Steps were taken – of course.  There were first steps – puny baby steps – that stagger back and forth like a swaying ocean top – unsure but full of promise – and in the fifties – those steps seemed to get you further.  The houses were small – filled with show-model appliances as big as they were new – and it only took the stride of a toddler to get from room to room – thing to thing.  I can picture baby me – by the television in the front room – the big wooden box of picture tubes – and in one baby bound I’m in the kitchen – staring up at a lead-enforced monolith – the Fridge.  This was back when they made things that lasted – solid, American things – and that sea-foam green fridge stood where it stood as life sidestepped around it – there for the holy steps of my First Communion – there for the pubescent steps of my junior high sock hops – there for the lively steps across the gym stage to get my high school diploma.

            Steps all lead you somewhere – getting you from one place to another – and in a certain way – every step is impossible without the one that came before it.  My first kiss – my driver’s license – the fumble I picked up and ran for the only touchdown I scored in eleven years of organized football – from Peewees on up to Varsity – all products of the steps that took me there.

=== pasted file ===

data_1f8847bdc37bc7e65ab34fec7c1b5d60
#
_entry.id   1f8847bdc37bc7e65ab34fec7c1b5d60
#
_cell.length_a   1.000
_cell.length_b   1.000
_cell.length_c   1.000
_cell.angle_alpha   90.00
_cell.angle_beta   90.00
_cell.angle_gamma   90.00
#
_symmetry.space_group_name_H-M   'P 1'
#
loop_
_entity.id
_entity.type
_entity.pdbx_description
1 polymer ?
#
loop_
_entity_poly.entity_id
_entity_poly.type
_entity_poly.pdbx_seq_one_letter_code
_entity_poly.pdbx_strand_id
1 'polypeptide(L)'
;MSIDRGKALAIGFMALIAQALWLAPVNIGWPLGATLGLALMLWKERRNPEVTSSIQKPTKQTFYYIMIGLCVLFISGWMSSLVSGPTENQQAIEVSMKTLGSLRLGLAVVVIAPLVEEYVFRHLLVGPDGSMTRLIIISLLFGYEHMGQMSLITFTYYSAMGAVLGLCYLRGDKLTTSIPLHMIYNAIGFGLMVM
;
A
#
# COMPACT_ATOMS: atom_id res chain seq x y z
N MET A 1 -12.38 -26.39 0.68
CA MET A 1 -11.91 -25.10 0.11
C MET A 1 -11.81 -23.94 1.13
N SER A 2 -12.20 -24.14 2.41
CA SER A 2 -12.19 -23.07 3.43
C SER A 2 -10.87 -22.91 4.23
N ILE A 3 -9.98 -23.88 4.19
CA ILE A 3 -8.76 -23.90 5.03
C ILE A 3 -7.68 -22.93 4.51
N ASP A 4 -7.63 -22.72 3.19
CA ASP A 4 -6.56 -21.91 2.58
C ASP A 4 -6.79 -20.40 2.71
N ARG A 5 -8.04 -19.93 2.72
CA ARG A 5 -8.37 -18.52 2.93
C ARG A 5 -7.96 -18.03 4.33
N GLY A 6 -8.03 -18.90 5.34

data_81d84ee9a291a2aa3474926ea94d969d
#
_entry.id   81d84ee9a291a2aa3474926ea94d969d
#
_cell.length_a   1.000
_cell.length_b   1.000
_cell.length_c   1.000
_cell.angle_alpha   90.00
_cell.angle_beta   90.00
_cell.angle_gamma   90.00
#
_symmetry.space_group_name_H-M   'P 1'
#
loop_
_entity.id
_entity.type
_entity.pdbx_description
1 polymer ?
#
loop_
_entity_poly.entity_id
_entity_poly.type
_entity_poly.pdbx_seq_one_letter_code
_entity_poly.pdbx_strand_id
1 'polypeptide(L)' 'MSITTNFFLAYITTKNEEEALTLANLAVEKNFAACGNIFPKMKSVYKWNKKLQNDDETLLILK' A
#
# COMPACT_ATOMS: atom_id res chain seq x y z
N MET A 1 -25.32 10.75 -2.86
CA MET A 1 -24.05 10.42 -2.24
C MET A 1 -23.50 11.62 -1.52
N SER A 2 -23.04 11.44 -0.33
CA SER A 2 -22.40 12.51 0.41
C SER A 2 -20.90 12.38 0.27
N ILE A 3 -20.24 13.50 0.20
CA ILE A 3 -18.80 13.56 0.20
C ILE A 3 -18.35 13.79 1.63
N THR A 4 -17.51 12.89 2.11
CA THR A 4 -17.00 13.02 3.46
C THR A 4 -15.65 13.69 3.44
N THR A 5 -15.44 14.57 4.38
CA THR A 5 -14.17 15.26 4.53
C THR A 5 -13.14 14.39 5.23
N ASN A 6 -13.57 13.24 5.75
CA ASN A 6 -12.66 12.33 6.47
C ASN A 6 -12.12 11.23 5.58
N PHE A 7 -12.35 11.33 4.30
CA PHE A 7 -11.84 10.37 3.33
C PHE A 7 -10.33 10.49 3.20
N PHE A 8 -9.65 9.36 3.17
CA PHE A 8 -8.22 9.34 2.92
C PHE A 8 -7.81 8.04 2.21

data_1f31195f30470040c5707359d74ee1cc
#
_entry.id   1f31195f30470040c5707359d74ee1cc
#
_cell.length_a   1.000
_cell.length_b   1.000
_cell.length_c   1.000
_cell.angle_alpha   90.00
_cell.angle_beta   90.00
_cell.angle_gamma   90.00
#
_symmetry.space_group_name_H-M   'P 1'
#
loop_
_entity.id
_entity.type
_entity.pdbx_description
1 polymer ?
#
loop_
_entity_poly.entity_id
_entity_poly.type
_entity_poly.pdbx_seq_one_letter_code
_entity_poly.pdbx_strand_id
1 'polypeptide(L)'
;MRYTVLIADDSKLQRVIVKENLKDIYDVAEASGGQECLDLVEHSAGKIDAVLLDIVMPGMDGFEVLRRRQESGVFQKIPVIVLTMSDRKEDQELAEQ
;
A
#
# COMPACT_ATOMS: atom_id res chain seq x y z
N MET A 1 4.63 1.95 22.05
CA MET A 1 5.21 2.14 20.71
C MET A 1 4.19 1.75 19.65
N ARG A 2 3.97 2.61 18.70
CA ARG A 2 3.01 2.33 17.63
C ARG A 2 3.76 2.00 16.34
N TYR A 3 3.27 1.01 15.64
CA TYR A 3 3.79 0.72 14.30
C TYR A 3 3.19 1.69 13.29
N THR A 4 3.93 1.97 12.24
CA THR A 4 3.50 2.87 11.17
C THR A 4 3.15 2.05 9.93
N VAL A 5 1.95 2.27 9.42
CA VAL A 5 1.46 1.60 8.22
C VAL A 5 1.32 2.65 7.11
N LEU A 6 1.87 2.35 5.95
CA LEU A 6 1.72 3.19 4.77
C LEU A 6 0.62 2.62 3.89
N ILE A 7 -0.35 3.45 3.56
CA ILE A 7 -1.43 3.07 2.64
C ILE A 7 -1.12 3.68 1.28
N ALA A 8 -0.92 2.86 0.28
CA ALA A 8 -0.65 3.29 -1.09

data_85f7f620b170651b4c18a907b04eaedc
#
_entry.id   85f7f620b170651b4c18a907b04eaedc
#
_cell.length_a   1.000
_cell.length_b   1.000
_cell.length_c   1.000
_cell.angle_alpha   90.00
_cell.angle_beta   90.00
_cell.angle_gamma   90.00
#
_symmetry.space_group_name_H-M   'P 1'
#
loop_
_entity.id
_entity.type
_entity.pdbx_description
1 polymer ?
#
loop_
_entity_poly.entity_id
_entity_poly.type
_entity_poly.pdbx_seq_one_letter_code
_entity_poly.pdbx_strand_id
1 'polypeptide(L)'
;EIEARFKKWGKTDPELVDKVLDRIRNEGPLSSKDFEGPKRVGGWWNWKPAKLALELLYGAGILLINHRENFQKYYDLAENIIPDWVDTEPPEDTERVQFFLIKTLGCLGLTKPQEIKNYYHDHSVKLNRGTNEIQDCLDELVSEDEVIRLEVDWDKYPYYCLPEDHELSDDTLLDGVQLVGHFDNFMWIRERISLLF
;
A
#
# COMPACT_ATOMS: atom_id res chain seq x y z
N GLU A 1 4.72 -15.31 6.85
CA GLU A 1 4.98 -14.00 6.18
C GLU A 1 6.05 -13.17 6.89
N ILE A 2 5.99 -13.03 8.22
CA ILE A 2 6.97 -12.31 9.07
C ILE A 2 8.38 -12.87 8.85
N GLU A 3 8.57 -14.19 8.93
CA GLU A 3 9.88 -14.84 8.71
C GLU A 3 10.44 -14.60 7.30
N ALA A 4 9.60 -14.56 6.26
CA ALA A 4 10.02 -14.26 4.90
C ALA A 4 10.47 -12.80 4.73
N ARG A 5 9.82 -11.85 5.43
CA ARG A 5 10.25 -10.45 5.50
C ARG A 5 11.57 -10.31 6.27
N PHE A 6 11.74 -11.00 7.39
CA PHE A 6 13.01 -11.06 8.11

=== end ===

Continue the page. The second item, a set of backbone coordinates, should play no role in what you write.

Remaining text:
And in this pleasant way life is nothing but a dance – a gentle balancing of directions and angles – leading us to and fro and back again – an instinctual sashaying of dips and bobs and turnabouts – utterly aimless and breathtakingly beautiful.

            Steps are what brought me to the enlistment office – with a vague hope that the war would soon be over – my college rejection letter nestled softly under my pillow at home – and steps are what brought me to war.  From the distance of time – I wonder if I believed I controlled those steps then – like I control them now – or if I felt the war had pulled my steps near – like some big militarized magnet.  But – either way – my steps quickly changed pace twice – from a civilian canter to a rigorous, boot-laced march – training in West Virginia – to the terrified tip-toeing of the Vietnam War.

            And there were reasons to step lightly at war – especially in a swampy hell-hole of a war like the one in Vietnam – mines – booby traps – snipers – artillery shells – man-swallowing tar pits – razor sharp elephant grass – bugs – bugs – bugs – more disgusting, maggoty bugs – and of course – snakes.